In a time where shows like “The Walking Dead,” “The Good Wife” and many more present serious overtures about the human condition are shown on Sunday night, “The Librarians” comes in to just have some plain and simple fun.
TNT’s franchise regarding “The Librarians” stems from a series of TV movies (2004, 2006 and 2008) featuring the adventures of Flynn Carsen (Noah Wyle) as he becomes a Librarian, and must protect magical artifacts from those who would abuse them.
The series starts with Flynn’s role as the Librarian becoming endangered by the Serpent Brotherhood, which seeks to reintroduce magic into human society. This leads to Flynn meeting Eve Baird (Rebecca Romijn), a NATO counter-terrorist officer who has been invited to be Flynn’s Guardian.
Together, they discover that someone has been killing off potential Librarians, who could replace Flynn and the pair set out to find the remaining three: Jake Stone (Christian Kane), an Oklahoman worker with a secret art history degree, Cassandra Cillian (Lindy Booth), a mathematician that has hallucinations that help her analyze events and Ezekiel Jones (John Kim), a tech expert and master thief.
The pilot episode starts off from this premise, and we also meet Jenkins (John Larroquette), the Library’s branch office manager, and the leaders of the Serpent Brotherhood, Dulaque (Matt Frewer) and Lamia (Lesley-Ann Brandt).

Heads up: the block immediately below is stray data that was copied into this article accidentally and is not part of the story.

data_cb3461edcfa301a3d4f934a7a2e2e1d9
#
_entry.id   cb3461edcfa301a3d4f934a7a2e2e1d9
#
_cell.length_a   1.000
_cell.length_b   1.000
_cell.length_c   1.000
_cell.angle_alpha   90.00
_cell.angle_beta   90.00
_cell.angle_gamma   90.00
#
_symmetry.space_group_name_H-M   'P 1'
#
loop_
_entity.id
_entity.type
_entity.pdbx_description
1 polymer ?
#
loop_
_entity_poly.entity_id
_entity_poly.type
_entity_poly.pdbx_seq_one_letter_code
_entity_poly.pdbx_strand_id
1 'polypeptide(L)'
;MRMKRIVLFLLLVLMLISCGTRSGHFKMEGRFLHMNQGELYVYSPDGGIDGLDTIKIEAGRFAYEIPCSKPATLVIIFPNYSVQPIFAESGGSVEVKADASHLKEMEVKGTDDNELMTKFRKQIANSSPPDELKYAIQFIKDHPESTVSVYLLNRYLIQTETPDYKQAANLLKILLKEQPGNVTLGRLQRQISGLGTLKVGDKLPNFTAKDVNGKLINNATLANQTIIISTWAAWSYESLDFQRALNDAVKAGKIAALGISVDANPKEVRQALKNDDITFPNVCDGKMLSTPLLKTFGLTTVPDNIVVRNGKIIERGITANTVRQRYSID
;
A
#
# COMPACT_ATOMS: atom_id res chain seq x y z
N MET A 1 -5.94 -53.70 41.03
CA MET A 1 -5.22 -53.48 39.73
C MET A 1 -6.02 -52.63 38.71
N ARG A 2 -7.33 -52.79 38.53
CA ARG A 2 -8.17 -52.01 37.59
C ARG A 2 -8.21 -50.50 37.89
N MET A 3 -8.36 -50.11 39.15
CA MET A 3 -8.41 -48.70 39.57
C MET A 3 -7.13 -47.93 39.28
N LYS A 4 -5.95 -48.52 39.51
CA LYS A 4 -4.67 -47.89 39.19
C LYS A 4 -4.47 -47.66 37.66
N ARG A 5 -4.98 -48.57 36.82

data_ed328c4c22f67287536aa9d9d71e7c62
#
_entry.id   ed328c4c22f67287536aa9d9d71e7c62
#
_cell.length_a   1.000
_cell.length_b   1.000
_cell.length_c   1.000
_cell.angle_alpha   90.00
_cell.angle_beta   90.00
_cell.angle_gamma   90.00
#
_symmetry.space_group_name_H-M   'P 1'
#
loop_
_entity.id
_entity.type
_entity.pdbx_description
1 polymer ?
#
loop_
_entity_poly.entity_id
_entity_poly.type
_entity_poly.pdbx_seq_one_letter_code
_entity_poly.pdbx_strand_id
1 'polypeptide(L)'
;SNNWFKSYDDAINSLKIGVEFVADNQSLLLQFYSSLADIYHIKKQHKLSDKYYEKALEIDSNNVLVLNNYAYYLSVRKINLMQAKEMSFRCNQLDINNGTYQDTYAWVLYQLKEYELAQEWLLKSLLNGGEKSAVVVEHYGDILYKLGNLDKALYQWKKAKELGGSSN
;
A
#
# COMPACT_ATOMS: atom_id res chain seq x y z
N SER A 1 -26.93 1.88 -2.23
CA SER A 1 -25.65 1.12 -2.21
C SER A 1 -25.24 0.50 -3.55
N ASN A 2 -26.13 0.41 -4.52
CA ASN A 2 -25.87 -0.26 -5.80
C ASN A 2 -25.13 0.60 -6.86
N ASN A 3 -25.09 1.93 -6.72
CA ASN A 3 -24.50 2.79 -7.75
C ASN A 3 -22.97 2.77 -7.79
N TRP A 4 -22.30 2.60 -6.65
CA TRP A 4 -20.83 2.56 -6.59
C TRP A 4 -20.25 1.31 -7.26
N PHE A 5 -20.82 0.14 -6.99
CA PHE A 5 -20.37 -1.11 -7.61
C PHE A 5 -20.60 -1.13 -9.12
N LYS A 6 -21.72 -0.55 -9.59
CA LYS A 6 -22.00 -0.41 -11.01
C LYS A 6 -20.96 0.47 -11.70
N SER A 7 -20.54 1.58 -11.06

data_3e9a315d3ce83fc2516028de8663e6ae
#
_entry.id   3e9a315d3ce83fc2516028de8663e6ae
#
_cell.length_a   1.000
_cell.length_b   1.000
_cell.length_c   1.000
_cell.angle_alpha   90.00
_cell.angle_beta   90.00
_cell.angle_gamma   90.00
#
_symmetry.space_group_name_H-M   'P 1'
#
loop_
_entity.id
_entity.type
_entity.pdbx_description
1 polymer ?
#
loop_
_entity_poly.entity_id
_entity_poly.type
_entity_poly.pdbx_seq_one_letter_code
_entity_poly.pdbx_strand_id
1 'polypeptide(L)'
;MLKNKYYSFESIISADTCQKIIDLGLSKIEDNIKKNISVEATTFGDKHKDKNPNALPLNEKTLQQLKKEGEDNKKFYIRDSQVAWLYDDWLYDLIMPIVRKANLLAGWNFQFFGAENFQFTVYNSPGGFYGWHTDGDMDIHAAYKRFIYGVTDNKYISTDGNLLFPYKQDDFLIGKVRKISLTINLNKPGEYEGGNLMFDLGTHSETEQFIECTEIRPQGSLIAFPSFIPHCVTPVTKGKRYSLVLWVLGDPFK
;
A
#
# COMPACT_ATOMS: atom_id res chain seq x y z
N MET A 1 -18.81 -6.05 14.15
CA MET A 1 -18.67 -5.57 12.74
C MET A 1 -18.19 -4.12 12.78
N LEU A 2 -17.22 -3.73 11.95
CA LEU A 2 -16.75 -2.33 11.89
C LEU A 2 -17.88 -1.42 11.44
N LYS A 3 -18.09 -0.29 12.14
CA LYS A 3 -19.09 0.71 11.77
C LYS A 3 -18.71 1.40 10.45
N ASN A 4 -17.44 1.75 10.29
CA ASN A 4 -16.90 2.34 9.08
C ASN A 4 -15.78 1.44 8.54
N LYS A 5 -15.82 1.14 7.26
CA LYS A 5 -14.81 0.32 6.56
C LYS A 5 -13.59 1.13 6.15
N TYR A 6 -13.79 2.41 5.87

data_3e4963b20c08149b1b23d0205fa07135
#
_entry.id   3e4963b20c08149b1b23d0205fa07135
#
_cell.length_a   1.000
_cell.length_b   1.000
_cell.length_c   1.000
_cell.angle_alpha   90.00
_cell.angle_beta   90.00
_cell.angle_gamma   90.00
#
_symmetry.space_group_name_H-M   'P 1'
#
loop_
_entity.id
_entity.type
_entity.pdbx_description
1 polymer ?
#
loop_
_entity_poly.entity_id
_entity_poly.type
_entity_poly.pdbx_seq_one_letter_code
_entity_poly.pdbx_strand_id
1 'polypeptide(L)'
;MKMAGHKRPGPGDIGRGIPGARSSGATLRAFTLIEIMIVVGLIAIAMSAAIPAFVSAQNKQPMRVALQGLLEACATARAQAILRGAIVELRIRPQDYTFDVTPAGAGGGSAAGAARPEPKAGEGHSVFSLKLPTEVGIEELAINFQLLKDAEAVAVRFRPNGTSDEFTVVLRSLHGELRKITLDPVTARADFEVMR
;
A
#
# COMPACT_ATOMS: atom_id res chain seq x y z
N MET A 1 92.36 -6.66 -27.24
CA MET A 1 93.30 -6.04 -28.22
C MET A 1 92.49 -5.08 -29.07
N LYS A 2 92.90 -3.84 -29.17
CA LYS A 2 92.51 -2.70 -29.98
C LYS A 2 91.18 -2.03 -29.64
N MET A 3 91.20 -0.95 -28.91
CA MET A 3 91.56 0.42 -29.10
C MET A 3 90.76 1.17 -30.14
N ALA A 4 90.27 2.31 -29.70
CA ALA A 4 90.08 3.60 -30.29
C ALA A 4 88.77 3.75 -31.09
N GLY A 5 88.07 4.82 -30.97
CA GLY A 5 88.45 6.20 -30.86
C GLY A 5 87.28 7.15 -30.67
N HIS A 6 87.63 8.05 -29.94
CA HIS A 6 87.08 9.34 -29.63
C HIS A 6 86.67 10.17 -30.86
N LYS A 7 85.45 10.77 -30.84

The episodic format allows for many different adventures, featuring everything from Excalibur and the Labyrinth to Eris and the Apple of Discord, while the Librarians have to protect these magical relics and prevent the destruction each could cause.
The show’s strongest element is the assortment of characters, from the main cast to a collection of guest stars. Each of the Librarians have their own unique quirks, blending a comedic ensemble that features the escapades of Jake, who frequently talks about art, Cassandra’s endless cheer, Ezekiel’s cynicism and Eve’s seriousness and constant disbelief as she protects the three.
As for Jenkins, he reluctantly finds himself in charge of these inexperienced Librarians. Even the evil Serpent Brotherhood’s leaders, Dulaque and Lamia, are quirky, for their constant state of confusion and rampant idealism. Flynn pops in every once in a while to supervise, while guest stars feature Bruce Campbell as Santa Claus, who refers to himself in the third person, and Tricia Helfer as Karen Willis, a CEO that sacrifices interns to a Minotaur for power.
The show is simply amusing, brandishing tongue-in-cheek humor and asserting the combination of magic and modernity while simultaneously poking fun at fantasy themes.
It also makes many pop culture references and historical allusions, such as the difference between Eastern and Western dragons as similar to that of the 1990s West Coast-East Coast hip hop feud and mentions that the holidays are stressful because Santa’s job is to “reload everyone’s good will”, which typically runs out around this time.
In general, “The Librarians” is a fun, episodic adventure filled with funny characters and hilarious fantasy topics, never taking itself too seriously and retaining its charm through wit and comedy, serving as a nice retreat from the bleak and dreary Sunday TV.
RECOMMENDED: If you’re a fan of the original films or you want something light, “The Librarians” is for you.